Getting into the actual story, after a flash you find yourself unconscious in what looks like an unfamiliar world void of colour to both you, the player, and your avatar as you seemingly have amnesia. The world is usually not like this as its currently experiencing a day-long phenomenon known as “Quietus”, the season of death. This is a short period between seasons when people can’t go outside their homes or they’ll face a slow death from a disease of the same name. Your character is seen at the entrance of Lethe Village seemingly dead or unconscious from Quietus, but what looks like a goddess revives you and chooses you to be the saviour of this world. As you leave the village you come across its own’s Sealight, one of four giant crystal light structures that govern over the four seasons to bring balance to the world.
As you look at the Sealight, Quietus affects you once again, and later in the morning after Quietus, you wake up to Cres, a doctor performing healing magic on you. After introductions, you now get to explore the Lethe Village which is when things start to go down as all four Sealights unpredictably light creating a shroud of darkness in the middle of the day and chaos in all four locations. As this is going down meteorite-like objects are falling from the sky, a result of a time travelling subplot that introduces your character to your first party member, Aria who aims to change the future by going to the past. After that, with nowhere for you to stay the village gifts you and Aria shelter at a large vacant property located across from the village where you slowly build out your farm as you go through the game.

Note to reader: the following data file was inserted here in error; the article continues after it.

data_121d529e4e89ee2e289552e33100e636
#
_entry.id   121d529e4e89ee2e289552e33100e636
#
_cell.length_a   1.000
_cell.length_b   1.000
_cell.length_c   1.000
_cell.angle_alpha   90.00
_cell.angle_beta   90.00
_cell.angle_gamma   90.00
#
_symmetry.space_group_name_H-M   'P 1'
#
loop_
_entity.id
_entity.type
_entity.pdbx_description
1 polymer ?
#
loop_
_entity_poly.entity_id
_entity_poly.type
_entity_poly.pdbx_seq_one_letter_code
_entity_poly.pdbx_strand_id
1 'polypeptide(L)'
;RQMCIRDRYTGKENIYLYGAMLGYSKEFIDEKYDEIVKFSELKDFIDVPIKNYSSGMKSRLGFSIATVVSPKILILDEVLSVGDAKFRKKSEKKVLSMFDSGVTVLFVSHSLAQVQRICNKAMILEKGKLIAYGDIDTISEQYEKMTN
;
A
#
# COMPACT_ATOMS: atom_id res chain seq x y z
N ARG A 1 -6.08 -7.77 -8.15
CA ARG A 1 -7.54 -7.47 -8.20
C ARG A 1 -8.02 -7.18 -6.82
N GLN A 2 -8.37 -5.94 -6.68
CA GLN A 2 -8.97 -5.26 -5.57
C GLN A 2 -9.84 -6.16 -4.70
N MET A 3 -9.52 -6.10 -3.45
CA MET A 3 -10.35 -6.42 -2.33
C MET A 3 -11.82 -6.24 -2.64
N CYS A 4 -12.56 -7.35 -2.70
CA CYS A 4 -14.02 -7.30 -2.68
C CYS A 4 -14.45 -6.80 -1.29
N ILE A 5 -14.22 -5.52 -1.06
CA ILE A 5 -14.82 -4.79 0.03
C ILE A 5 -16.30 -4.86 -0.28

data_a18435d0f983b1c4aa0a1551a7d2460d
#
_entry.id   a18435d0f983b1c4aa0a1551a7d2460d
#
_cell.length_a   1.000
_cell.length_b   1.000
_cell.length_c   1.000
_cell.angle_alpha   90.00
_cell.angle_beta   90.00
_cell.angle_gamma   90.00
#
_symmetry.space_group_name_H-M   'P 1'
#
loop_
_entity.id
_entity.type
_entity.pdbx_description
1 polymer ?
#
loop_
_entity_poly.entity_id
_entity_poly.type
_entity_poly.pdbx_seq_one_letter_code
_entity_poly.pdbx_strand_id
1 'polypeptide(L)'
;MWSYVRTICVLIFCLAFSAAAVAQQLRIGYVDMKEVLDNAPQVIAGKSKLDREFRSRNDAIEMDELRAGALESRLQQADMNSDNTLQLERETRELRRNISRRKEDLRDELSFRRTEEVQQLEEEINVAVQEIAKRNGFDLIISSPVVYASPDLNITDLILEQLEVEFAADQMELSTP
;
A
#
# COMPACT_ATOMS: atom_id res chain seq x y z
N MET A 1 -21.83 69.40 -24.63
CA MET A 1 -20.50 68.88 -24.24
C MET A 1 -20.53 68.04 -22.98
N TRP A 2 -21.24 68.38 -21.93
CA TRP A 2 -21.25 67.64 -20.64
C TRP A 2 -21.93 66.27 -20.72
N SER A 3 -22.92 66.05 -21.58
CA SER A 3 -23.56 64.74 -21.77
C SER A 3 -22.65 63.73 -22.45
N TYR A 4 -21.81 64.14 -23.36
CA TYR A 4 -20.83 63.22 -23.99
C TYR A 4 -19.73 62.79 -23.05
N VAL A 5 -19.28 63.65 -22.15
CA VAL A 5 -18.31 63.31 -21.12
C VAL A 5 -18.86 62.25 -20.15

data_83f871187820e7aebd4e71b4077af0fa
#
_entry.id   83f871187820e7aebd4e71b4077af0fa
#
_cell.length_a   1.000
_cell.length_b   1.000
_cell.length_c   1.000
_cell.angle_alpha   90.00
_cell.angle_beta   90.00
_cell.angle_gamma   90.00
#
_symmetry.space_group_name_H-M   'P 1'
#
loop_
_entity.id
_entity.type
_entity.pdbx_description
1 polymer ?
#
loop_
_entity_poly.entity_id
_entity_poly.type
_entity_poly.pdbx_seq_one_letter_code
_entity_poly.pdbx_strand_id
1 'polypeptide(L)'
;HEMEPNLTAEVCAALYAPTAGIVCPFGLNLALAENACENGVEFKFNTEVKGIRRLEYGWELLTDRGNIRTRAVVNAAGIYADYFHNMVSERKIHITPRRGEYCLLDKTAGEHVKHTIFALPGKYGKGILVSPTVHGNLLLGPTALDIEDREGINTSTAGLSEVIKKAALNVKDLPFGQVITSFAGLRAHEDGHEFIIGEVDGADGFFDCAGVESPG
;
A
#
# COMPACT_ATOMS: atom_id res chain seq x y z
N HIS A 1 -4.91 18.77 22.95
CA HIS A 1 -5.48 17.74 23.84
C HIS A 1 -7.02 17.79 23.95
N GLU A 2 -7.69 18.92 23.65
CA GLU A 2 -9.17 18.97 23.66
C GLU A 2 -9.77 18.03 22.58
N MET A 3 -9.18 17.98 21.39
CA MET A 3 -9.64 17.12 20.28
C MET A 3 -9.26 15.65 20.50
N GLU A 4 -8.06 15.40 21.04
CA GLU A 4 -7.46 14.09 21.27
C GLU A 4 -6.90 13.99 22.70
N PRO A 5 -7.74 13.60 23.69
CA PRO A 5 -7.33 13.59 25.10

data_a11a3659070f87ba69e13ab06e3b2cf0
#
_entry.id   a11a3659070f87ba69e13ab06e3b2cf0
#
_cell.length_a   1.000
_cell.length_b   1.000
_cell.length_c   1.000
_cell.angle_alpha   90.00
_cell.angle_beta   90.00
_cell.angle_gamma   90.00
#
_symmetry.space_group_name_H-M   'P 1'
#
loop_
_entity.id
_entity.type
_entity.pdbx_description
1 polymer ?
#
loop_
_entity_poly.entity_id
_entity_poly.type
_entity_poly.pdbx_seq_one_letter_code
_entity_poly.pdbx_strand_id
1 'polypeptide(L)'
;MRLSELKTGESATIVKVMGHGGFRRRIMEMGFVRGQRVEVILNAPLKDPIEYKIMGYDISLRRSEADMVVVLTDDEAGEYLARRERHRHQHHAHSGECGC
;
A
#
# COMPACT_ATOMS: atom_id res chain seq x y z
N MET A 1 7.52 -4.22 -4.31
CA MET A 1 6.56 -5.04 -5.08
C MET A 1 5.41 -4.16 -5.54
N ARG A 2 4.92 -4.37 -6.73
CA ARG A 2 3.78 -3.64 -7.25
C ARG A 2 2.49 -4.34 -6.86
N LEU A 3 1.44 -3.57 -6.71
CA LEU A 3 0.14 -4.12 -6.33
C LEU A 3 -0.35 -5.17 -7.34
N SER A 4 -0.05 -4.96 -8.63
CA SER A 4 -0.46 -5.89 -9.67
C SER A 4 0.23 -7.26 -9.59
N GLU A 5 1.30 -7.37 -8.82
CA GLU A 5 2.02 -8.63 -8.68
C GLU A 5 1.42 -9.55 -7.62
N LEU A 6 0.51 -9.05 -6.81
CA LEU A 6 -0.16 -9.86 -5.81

This location is how you will primarily earn money to pay for and upgrade your farm as you have a blue chest that you can put items into at the end of every day. It’s a different approach to the “buy and sell” design approach of most games in the RPG genre, which is unpredictable at some points because you don’t know how much you’ll get until you see it calculated for yourself. As your character gets situated at the Harvestella‘s home base, you’ll find early that the goal is to explore each Sealight and fix the corruption that’s plaguing them while going through the sub-plot of the party members that you’ll meet in each town. These stories and side quests are pretty generic, they didn’t hook me at all and go on for far too long.
Harvestella suffer from Déjà vu